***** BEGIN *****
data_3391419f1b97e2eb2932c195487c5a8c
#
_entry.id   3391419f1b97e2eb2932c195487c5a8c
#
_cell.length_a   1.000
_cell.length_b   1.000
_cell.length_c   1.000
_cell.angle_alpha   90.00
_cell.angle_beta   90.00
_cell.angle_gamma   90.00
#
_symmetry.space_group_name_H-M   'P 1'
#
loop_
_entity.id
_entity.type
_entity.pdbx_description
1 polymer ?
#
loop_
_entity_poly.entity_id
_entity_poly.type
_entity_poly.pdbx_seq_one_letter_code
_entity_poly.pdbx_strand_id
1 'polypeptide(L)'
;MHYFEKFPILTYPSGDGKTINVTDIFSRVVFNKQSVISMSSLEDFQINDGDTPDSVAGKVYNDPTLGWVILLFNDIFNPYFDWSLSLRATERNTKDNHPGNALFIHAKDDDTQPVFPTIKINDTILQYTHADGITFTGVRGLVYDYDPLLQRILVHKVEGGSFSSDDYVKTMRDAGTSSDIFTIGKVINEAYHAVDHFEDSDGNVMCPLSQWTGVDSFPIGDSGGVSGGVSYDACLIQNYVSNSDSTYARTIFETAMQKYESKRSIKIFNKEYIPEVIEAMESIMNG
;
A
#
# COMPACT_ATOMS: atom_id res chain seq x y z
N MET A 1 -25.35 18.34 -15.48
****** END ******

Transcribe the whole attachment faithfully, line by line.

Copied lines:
data_3391419f1b97e2eb2932c195487c5a8c
#
_entry.id   3391419f1b97e2eb2932c195487c5a8c
#
_cell.length_a   1.000
_cell.length_b   1.000
_cell.length_c   1.000
_cell.angle_alpha   90.00
_cell.angle_beta   90.00
_cell.angle_gamma   90.00
#
_symmetry.space_group_name_H-M   'P 1'
#
loop_
_entity.id
_entity.type
_entity.pdbx_description
1 polymer ?
#
loop_
_entity_poly.entity_id
_entity_poly.type
_entity_poly.pdbx_seq_one_letter_code
_entity_poly.pdbx_strand_id
1 'polypeptide(L)'
;MHYFEKFPILTYPSGDGKTINVTDIFSRVVFNKQSVISMSSLEDFQINDGDTPDSVAGKVYNDPTLGWVILLFNDIFNPYFDWSLSLRATERNTKDNHPGNALFIHAKDDDTQPVFPTIKINDTILQYTHADGITFTGVRGLVYDYDPLLQRILVHKVEGGSFSSDDYVKTMRDAGTSSDIFTIGKVINEAYHAVDHFEDSDGNVMCPLSQWTGVDSFPIGDSGGVSGGVSYDACLIQNYVSNSDSTYARTIFETAMQKYESKRSIKIFNKEYIPEVIEAMESIMNG
;
A
#
# COMPACT_ATOMS: atom_id res chain seq x y z
N MET A 1 -25.35 18.34 -15.48